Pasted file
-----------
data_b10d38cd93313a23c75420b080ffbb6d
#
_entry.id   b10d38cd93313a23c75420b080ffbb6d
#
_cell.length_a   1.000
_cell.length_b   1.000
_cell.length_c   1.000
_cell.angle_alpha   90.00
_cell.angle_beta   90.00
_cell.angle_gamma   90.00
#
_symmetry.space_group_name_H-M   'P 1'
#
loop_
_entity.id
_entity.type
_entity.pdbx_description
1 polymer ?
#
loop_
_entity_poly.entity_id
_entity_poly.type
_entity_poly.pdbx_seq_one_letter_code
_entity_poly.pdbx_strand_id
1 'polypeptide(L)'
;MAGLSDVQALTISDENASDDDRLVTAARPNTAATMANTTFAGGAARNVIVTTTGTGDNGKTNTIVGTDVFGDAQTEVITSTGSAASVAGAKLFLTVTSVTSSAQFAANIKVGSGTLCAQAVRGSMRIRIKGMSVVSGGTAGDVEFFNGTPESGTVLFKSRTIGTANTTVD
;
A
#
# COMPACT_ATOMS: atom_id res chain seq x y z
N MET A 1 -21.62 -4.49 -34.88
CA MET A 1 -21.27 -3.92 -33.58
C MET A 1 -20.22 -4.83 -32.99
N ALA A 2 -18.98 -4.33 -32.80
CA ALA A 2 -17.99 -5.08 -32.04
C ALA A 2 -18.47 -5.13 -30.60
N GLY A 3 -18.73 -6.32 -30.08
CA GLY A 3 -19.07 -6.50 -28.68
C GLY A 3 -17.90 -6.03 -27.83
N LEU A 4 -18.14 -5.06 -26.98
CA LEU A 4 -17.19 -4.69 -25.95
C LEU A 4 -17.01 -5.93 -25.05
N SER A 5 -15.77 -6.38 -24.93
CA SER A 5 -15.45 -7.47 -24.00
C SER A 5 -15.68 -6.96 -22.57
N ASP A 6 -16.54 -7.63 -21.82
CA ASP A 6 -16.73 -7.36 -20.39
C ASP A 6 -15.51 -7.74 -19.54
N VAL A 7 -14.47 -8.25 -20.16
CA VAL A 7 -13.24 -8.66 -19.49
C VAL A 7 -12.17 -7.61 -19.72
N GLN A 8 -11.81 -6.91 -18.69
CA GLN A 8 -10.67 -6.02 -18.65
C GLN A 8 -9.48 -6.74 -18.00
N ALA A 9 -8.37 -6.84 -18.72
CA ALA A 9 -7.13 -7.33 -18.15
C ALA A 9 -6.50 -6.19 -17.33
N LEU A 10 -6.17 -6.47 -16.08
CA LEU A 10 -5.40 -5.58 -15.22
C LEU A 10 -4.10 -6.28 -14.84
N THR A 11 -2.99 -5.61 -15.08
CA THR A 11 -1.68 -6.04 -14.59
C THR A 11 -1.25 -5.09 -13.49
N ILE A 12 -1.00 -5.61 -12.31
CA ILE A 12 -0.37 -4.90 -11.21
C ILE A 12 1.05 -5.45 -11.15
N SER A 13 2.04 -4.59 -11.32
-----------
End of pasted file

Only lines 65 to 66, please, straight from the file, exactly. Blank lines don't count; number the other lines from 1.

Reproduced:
CA ILE A 12 -0.37 -4.90 -11.21
C ILE A 12 1.05 -5.45 -11.15